6. The murders of Native American youth by white supremacists, like Donald Beartrack, Jr. in Oklahoma 1994?
  7. The Big Mountain Support Group protest of strip mining coal on Navajo Nation sacred grounds?
  8. The Taos Pueblo struggle for reclaiming Blue Lake?
  9. The kidnapping of children from reservations to forcibly attend boarding schools?
  10. The ongoing struggles for protection of fishing rights?
  11. The ongoing struggles for protection of water rights?
  12. Opposition to the Keystone XL pipeline going through reservation lands?
  13. Elimination of racist mascot and sports team names?
  14. The ongoing struggles to overcome poverty, alcoholism, domestic violence, racism and suicide among native youth both on the reservations and in the suburban environments?[xxii]

The list of struggles Native Americans have faced, and continue to face, over the past five decades is a long and sad reminder of how Institutional Racism towards Native Americans continues to grow. The reality that Disciples voice has been absent, even with the existence of a Justice Board to advocate with, reflects how little regard Disciples must have for the plight of Native Americans and especially Native Youth.

I have lived near, worked on, and been involved with many reservations for most of my adult life and am all too keenly aware of how racism has had a horrific impact on the lives and cultures of American Indians/Alaska Natives throughout North America. Today, life for Native Youth is more challenging than ever. In his article “Racism at Core of Native Teen Suicides in Pine Ridge”, Pine Ridge Indian Reservation high school teacher Dominique Alan Fenton reveals to the world that since December 2014 to April 2015 there were 11 child suicides among native youth aged 12 – 17. More were treated for attempting suicide. All of these suicides have been directly connected to racism as the primary cause.[xxiii] This represents just one small reservation the size of a county and does not include the other more grim statistics which could be added. So while you are reading this a Native American child has either been victimized by racism, attempted suicide or has committed suicide.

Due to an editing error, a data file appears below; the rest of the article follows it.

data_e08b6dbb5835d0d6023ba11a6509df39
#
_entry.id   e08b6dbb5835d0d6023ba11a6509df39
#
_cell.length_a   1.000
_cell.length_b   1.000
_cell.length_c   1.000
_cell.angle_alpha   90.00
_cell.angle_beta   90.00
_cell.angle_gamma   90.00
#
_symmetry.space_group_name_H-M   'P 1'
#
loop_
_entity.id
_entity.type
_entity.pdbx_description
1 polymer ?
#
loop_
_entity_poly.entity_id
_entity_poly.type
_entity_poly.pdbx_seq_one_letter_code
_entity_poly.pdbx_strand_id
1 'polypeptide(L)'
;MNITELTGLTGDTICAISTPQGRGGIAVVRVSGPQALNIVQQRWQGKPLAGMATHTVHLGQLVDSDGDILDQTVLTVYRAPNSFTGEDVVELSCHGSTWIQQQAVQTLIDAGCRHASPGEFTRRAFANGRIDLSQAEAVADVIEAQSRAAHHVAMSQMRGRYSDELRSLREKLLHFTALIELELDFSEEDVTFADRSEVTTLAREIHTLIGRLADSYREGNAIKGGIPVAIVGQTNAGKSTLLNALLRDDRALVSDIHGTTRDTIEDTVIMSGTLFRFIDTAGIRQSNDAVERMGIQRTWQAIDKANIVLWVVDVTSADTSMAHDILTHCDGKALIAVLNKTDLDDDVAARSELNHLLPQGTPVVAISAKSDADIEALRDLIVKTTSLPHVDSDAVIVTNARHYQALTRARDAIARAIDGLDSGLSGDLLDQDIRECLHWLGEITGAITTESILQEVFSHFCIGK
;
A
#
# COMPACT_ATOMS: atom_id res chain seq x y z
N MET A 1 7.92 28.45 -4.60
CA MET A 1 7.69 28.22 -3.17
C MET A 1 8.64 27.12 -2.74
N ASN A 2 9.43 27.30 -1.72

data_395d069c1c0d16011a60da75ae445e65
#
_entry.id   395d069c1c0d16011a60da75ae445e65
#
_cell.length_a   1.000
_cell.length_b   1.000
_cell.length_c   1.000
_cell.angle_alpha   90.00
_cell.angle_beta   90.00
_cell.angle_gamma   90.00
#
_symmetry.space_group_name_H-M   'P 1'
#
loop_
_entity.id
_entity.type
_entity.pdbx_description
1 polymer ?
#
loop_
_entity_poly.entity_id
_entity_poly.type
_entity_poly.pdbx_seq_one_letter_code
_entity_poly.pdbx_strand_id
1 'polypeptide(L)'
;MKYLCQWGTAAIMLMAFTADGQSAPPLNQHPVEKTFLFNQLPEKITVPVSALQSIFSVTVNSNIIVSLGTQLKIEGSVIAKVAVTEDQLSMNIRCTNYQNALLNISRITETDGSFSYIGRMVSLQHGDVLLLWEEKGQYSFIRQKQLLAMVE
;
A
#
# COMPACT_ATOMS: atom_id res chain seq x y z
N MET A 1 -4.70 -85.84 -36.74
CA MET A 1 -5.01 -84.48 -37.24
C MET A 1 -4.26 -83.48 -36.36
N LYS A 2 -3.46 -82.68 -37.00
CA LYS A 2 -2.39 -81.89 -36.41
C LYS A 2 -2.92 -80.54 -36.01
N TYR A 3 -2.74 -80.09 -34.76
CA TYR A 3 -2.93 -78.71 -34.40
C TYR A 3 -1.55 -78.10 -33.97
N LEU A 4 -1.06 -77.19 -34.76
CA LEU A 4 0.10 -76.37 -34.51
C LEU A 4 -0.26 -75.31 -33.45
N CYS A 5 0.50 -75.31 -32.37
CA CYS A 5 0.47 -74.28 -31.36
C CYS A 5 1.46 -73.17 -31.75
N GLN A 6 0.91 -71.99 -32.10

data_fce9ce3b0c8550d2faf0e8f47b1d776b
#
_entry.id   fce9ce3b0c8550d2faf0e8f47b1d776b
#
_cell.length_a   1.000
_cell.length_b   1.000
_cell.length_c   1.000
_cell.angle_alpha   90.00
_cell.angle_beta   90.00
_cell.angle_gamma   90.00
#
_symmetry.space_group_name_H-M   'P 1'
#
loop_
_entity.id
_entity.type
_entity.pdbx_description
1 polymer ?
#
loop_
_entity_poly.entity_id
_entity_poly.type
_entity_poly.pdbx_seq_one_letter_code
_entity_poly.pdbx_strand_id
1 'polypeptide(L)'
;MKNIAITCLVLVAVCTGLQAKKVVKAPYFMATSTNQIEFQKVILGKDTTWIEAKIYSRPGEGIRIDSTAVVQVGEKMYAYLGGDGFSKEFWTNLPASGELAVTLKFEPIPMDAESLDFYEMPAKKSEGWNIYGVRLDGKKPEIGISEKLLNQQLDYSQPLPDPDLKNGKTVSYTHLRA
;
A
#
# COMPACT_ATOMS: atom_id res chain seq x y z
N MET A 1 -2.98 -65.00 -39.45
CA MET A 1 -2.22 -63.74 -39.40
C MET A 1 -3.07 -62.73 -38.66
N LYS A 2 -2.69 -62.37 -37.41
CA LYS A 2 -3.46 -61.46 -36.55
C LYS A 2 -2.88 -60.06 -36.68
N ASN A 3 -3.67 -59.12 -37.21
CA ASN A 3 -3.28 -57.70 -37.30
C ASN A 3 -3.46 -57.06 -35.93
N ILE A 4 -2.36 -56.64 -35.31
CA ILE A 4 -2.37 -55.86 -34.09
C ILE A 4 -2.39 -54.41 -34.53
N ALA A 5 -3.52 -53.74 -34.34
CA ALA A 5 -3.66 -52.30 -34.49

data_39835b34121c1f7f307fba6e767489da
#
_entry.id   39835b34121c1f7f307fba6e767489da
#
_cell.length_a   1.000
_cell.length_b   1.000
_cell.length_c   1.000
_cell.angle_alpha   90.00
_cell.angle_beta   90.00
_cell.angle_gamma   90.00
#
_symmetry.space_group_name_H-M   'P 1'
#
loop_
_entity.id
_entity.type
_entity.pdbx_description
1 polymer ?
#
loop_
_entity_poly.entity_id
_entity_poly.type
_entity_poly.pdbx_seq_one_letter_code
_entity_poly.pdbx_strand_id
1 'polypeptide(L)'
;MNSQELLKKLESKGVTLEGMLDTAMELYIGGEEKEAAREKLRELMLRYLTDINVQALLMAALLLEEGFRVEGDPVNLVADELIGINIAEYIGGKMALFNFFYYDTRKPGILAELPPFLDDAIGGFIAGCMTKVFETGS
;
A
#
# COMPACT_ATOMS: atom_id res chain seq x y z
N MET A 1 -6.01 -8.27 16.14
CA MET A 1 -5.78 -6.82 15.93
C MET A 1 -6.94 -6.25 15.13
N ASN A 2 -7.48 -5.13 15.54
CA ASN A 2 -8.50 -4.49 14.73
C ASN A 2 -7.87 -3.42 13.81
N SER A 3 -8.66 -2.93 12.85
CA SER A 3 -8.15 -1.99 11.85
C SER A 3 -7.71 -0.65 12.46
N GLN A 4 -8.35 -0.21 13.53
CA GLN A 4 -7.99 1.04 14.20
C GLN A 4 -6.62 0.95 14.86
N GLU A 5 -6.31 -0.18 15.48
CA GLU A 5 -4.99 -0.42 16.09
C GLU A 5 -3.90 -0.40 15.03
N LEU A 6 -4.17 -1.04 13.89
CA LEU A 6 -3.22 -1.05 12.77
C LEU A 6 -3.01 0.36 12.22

It is inappropriate for us to post names of those Native Youth who have taken their lives due to racism. We hope to honor them through our relentless efforts to bring about change in the hearts and actions of Christian religious leaders, congregational lay leaders and members. It is not okay for Christians to continue to act out, or enable through inaction, any form of racism towards Native Americans and especially Native Youth.

By Disciples refusing to take a stand against the exploitation and acts of racism against Native Americans more and more white people are bullying and persecuting Native Americans. Racism towards Native Americans is so prevalent today that an apparent epidemic of teen suicide among Native American youth now exists! The Christian Church (Disciples of Christ) denomination appears to be one of, if not the most, Institutionally Racist denominations in North America. This means that the blood of generations of Native Youth who have committed suicide due to racism is on Disciple’s hands as much as on those being overtly racist towards Native Youth.

So, on the one hand, many other denominations have taken responsibility for their part in co-creating contemporary problems for Native Americans and are actively seeking to increase their budgets for healing and to help improve the quality of life for Native youth. On the other hand, Disciples have yet to make any concerted effort to create a viable Native American missional ministry.  In fact, termination of Sacred Hoop’s resolution appears to reflect an effort to shut down the most viable opportunity Disciples have to build a bridge between Native Peoples and Disciples, one that could last for generations to come.

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One Comment
  1. BARBARA ANN MITCHELL REXFORD permalink

    I’m so ashamed of these people who
    are racist.They are supposed to help
    all peoples. Native Americans have been
    used & abused.It’s time to give their land
    back to them & solve their many problems, that were caused hy the
    Europeas & our ancestors. SHAME ON
    US ALL, DAMMIT …